As we express our gratitude, we must never forget that the highest appreciation is not to utter words, but to live by them.
John F. Kennedy

Like many of my other blogger moms , I also jumped at the opportunity to express my gratitude to a person who has shaped my parenting for CTWM’s gratitude week.

Unfortunately, this person passed away before I ever had the opportunity to tell her. She passed away before I even became a parent.

I’ve posted before about how much my mother means to me, so I’m taking this opportunity to thank someone else that has also been an integral part of my parenting journey. There are so many people in my life that have contributed to my parenting and my person in general. And I am making a conscious effort to express my gratitude to the people I can. The person I wish I could thank is someone who probably never knew what impact she had on my life.

Her name was Dr. Judy Cooper.

Judy was probably my mother’s dearest friend. They were soul mates as friends and as educators. They had some differing opinions and had no problem expressing it to each other.

Unfortunately, Judy lived about 1,300 miles away, so we didn’t see her (and her wonderful husband) as frequently as we all liked. Judy was very similar to my mother as she was a former educator (a principal) who spent the later part of her career as a consultant doing “Assertive Discipline” workshops (as did my mother) while also writing and contributing to her own works.

I do have 2 of Judy’s books on my desk at home:

Helping your child’s self esteem
and
Worry Free Parenting

She was a “parenting expert” by all accounts but she was an absolutely phenomenal human being. She would joke about kidnapping me and taking me back to Minnesota to adopt me so her husband could groom me as a professional golfer.

She had so much warmth and honesty but a firm confidence and incredible sense of humor. What I loved most of all was when she would gently put me in my place.

I would say “well, by definition, one-half of the population is below average” then she would remind me to keep in mind what makes me think I am in the top ½ and why I was blessed with the tools and opportunities to be there – “don’t be too intellectually arrogant, but also allow yourself to see where you are on the spectrum so you can be fair to other people.”

And I once said something along the lines of “well, if I got into college and graduated in four years, it couldn’t be that hard”. She jumped all over that one. “Don’t discount your strengths and do not judge anyone else’s journey.”

I greatly admired Judy, where she came from, her personality and how she had such a high standard of behavior. She had seen a lot and she had this balance between “you shouldn’t judge people” and “you should have some small amount of judgment to help you and other people find solutions and understanding”

I do think a lot about what advice she would give us now. I think about what she’d give us kudos for and what she’d shake her head at. I think Judy inspired many teachers, administrators and parents during her lifetime and I’m not sure how many of them were able to say “thank you” or express their gratitude to her. Maybe, like me, they didn’t realize how much of an impact she had until the opportunity to say thanks had passed.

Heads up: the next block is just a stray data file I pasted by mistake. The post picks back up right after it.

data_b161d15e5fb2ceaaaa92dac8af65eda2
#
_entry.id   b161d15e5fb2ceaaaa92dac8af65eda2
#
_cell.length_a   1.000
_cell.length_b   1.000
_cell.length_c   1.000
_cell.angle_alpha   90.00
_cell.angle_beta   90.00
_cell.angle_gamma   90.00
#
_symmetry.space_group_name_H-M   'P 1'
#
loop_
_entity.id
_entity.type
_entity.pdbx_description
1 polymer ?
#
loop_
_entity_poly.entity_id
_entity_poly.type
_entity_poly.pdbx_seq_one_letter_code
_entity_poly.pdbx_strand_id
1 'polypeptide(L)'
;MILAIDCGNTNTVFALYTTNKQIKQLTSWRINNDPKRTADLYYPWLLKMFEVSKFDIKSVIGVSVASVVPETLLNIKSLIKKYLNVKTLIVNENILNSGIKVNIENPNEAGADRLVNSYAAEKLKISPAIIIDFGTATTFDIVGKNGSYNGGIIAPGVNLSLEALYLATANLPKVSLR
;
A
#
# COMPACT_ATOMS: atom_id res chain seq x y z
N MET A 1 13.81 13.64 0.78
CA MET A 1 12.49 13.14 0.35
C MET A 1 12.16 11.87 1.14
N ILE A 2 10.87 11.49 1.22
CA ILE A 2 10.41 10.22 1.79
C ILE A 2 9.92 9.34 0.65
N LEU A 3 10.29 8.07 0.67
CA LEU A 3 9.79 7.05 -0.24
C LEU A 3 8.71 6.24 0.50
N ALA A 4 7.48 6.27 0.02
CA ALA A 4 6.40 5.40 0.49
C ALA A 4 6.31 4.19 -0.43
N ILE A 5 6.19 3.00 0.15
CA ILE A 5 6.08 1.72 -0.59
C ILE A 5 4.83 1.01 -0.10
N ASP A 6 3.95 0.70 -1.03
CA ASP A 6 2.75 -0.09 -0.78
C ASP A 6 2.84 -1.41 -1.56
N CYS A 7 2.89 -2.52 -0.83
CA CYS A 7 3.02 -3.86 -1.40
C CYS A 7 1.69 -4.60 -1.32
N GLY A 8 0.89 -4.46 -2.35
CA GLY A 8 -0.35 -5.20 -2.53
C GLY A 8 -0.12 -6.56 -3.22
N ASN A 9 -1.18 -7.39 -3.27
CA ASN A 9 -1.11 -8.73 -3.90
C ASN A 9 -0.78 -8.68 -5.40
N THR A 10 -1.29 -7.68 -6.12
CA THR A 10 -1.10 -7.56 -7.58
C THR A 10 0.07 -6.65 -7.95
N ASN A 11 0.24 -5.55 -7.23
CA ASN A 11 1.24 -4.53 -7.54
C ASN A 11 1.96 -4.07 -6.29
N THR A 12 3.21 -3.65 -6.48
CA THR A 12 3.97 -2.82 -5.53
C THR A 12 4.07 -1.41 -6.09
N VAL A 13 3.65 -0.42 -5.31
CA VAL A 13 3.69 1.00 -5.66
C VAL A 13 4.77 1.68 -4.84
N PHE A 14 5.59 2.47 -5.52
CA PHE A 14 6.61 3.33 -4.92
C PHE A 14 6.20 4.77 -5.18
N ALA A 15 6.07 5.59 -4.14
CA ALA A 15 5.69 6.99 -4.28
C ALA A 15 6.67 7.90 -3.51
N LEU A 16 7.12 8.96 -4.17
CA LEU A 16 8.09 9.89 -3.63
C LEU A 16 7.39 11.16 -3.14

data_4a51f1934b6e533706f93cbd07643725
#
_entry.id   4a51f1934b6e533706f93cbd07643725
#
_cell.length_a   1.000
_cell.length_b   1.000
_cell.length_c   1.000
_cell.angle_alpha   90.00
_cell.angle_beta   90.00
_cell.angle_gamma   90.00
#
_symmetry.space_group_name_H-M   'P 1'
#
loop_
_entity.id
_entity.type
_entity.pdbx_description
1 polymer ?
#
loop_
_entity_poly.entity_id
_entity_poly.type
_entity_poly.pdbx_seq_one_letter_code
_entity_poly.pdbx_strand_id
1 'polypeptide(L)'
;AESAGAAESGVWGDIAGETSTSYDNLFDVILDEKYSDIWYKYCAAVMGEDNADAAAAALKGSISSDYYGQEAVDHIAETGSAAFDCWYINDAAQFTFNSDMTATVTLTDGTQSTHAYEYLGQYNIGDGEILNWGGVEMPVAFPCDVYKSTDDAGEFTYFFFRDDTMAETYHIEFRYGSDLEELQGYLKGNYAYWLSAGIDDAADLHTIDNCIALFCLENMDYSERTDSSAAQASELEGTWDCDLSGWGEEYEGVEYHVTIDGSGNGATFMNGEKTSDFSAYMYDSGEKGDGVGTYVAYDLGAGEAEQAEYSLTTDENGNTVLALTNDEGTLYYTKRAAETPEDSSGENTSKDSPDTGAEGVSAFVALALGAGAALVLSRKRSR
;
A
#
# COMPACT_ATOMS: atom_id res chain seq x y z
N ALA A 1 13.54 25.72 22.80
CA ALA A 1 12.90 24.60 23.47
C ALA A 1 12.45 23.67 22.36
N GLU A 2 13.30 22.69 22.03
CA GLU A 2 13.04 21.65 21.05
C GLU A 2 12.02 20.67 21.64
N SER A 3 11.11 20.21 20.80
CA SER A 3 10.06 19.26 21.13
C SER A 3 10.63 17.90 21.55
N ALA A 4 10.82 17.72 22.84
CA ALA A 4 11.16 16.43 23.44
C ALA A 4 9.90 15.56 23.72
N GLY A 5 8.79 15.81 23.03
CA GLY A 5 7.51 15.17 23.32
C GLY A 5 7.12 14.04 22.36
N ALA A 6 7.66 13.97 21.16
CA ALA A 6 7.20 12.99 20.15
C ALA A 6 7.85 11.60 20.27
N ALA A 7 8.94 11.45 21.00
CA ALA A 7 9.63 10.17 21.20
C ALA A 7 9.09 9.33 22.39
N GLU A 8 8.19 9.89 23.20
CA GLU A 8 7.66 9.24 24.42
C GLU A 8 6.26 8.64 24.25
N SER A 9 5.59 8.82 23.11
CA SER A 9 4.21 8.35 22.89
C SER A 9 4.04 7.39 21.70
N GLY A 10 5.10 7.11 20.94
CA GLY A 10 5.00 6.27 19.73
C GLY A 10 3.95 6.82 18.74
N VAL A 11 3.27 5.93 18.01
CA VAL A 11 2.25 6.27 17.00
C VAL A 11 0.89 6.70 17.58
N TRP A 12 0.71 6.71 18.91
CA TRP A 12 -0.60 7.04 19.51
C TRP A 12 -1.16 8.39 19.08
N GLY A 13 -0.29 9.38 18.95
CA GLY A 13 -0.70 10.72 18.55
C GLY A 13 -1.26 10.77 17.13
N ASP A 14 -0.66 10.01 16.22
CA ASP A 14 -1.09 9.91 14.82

One night, several years ago, I spoke with Judy on the phone as she and her husband were having a semi-annual get-together with my parents in Florida. She asked about Lois and just wanted to say hello. She was slurring and I remember just passing it off as too much wine.

When my mother returned from Florida, she mentioned the slurring and Judy was visiting doctors to see what was happening. Not long afterwards, Judy was diagnosed with ALS Disease a/k/a Lou Gehrig’s Disease. It was heartbreaking. It was a catastrophic diagnosis, but Judy didn’t wallow. She did keep hope alive and tried all kinds of treatments. Nothing could stop the inevitable I guess.

The world lost Judy on July 5, 2005. My mother called me and said “I feel so selfish because I just think about how much of a loss it is to not have her in my life anymore.”

I really felt the same way. How could we not have her as part of our world any longer?

But she is a part of our lives. She made a tremendous impact on me and a truly strive to uphold some of her values in my parenting. I’m sure I’m not perfect but she’d also have made sure I didn’t beat myself or dwell on that parent either. She had high expectations and a low tolerance for excuses.

She wanted parents and teachers to help children grow into resilient, motivated, genuine adults who would be peaceful yet bold contributing members of society.

Thank you, Dr. Judy Cooper, for everything you have done for me and my family. May you rest in peace.

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